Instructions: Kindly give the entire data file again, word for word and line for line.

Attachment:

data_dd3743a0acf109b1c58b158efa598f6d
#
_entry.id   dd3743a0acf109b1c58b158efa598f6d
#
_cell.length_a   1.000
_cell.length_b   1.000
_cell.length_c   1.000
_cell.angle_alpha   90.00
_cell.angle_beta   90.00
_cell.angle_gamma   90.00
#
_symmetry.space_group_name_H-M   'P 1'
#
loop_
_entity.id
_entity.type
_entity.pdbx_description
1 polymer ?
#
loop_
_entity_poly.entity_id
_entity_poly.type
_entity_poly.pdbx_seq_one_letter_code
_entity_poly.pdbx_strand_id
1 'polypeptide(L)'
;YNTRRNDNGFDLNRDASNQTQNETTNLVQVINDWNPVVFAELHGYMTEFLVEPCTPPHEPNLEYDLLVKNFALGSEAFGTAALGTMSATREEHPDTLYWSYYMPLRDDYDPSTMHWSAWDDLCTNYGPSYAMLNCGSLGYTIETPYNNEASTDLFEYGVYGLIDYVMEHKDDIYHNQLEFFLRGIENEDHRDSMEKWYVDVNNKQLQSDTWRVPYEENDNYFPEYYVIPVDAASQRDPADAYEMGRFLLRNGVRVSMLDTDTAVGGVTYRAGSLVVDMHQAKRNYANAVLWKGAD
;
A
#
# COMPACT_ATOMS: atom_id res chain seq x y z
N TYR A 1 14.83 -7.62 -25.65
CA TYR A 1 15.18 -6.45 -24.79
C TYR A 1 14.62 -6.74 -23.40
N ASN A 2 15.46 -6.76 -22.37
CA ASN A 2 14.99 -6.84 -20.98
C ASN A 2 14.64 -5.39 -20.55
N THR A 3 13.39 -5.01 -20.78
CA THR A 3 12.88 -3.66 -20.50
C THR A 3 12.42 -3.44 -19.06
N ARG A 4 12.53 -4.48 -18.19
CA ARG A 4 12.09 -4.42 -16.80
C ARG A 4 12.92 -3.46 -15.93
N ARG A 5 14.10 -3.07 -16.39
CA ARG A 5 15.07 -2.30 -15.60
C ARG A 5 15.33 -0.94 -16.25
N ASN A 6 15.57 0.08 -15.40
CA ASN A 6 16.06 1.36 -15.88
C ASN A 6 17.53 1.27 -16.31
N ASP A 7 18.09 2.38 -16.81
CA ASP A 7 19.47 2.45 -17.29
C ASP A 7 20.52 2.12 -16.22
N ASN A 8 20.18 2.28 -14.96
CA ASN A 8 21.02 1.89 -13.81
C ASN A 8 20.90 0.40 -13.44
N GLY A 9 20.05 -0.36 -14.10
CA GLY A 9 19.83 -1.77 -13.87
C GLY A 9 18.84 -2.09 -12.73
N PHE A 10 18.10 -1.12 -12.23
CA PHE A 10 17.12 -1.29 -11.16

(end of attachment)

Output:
data_dd3743a0acf109b1c58b158efa598f6d
#
_entry.id   dd3743a0acf109b1c58b158efa598f6d
#
_cell.length_a   1.000
_cell.length_b   1.000
_cell.length_c   1.000
_cell.angle_alpha   90.00
_cell.angle_beta   90.00
_cell.angle_gamma   90.00
#
_symmetry.space_group_name_H-M   'P 1'
#
loop_
_entity.id
_entity.type
_entity.pdbx_description
1 polymer ?
#
loop_
_entity_poly.entity_id
_entity_poly.type
_entity_poly.pdbx_seq_one_letter_code
_entity_poly.pdbx_strand_id
1 'polypeptide(L)'
;YNTRRNDNGFDLNRDASNQTQNETTNLVQVINDWNPVVFAELHGYMTEFLVEPCTPPHEPNLEYDLLVKNFALGSEAFGTAALGTMSATREEHPDTLYWSYYMPLRDDYDPSTMHWSAWDDLCTNYGPSYAMLNCGSLGYTIETPYNNEASTDLFEYGVYGLIDYVMEHKDDIYHNQLEFFLRGIENEDHRDSMEKWYVDVNNKQLQSDTWRVPYEENDNYFPEYYVIPVDAASQRDPADAYEMGRFLLRNGVRVSMLDTDTAVGGVTYRAGSLVVDMHQAKRNYANAVLWKGAD
;
A
#
# COMPACT_ATOMS: atom_id res chain seq x y z
N TYR A 1 14.83 -7.62 -25.65
CA TYR A 1 15.18 -6.45 -24.79
C TYR A 1 14.62 -6.74 -23.40
N ASN A 2 15.46 -6.76 -22.37
CA ASN A 2 14.99 -6.84 -20.98
C ASN A 2 14.64 -5.39 -20.55
N THR A 3 13.39 -5.01 -20.78
CA THR A 3 12.88 -3.66 -20.50
C THR A 3 12.42 -3.44 -19.06
N ARG A 4 12.53 -4.48 -18.19
CA ARG A 4 12.09 -4.42 -16.80
C ARG A 4 12.92 -3.46 -15.93
N ARG A 5 14.10 -3.07 -16.39
CA ARG A 5 15.07 -2.30 -15.60
C ARG A 5 15.33 -0.94 -16.25
N ASN A 6 15.57 0.08 -15.40
CA ASN A 6 16.06 1.36 -15.88
C ASN A 6 17.53 1.27 -16.31
N ASP A 7 18.09 2.38 -16.81
CA ASP A 7 19.47 2.45 -17.29
C ASP A 7 20.52 2.12 -16.22
N ASN A 8 20.18 2.28 -14.96
CA ASN A 8 21.02 1.89 -13.81
C ASN A 8 20.90 0.40 -13.44
N GLY A 9 20.05 -0.36 -14.10
CA GLY A 9 19.83 -1.77 -13.87
C GLY A 9 18.84 -2.09 -12.73
N PHE A 10 18.10 -1.12 -12.23
CA PHE A 10 17.12 -1.29 -11.16